Monday, November 2, 2015

Small rural German village of 102 Inhabitants obliged to take in 750 refugees.

Small rural German village of 102 Inhabitants obliged to take in 750 refugees. (RT).

A small German village containing just 102 residents and with almost no infrastructure will have to accommodate as many as 750 asylum seekers after a decision by the regional authorities. Villagers fear the area will be unable to cope with the burden.

The first group of refugees amounting to 500 people will arrive in Sumte – a small village in the German state of Lower Saxony – as early as Monday. The one-street settlement with no shops, no school and even no police station fears that its accommodation capabilities will be pushed to the limit.

Initially, the regional authorities wanted the village to house 1,000 refugees, which they informed the settlement mayor of via e-mail in early October. At that time, this news was perceived by the villagers as a hoax.

Christian Fabel, the village’s mayor, and his wife thought “it was a joke,” which “certainly could not be true,” as they could not believe that the settlement would be ordered to house a number of asylum seekers that exceeded 10 times the number of its villagers, the New York Times reported.

However, they soon realized that it was not a joke and that it was impossible to block this decision when Alexander Gotz, a spokesman of the Lower Saxony Interior Ministry, responsible for the distribution of refugees, told Fabel that the village had “two options – yes, or yes.”

Later, after the villagers protested this decision at several meetings with regional authorities citing security concerns and a lack of necessary infrastructure, the number of refugees the settlement should house was decreased from 1,000 to a maximum of 750 people.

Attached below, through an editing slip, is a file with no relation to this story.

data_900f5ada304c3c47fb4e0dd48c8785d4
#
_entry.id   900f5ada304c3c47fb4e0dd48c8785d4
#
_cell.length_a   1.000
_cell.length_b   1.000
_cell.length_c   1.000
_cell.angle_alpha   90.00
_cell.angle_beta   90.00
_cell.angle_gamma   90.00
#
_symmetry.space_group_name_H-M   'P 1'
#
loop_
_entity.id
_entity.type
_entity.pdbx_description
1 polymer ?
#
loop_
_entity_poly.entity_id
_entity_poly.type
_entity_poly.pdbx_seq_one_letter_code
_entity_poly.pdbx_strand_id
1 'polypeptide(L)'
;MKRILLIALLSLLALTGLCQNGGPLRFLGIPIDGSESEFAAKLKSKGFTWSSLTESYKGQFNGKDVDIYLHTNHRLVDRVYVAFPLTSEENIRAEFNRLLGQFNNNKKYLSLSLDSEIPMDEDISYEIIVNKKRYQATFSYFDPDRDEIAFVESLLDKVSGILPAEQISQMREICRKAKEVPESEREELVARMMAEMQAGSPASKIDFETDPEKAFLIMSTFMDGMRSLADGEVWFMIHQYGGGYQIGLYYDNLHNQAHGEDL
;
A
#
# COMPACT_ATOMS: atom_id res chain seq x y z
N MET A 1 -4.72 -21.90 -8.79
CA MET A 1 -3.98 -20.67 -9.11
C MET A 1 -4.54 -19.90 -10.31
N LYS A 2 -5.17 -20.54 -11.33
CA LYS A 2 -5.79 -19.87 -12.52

The burden of 1,000 refugees for one village with only 102 residents is absolutely disproportionate – it cannot be compared with any other place in Germany,” the village’s mayor Christian Fabel said at the first meeting with the regional authorities devoted to this issue.

200 or 300 would be a justifiable number,” he added as quoted by the German Hamburger Abendblatt.

We have zero infrastructure here for so many people,” Fabel also said, as quoted by the New York Times.

Regional authorities disregarded these claims but admitted that the village’s sewage system was unlikely to cope with the sudden influx of 1,000 new residents, so they lowered the quota for the settlement in order to give time for the extension of that system.

At the same time, the villagers began calling for security to be beefed up. Local lawmaker Manfred Nahrstedt demanded that a special 24/7 manned police station should be established in the neighboring town of Neuhaus located five kilometers from the village.

Some local residents even suggested the creation of a special police unit monitoring refugees.
Both proposals were rejected by the deputy district police chef, Matthias Oltersdorf, who dubbed such measures “excessive,” as reported by the German NDR news.

Oltersdorf said that Sumte did not need a permanent police presence and added that safety of the villagers would be guaranteed by the fact that street lights would stay lit all night long.

In October, the Lower Saxony interior ministry decided to accommodate another group of refugees in 23 empty office buildings in Sumte that were owned by a now-defunct company. The authorities say that the offices will be used as a refugee center for a year as an emergency winter shelter and the refugees will stay in the village only for the time necessary to process their asylum requests.

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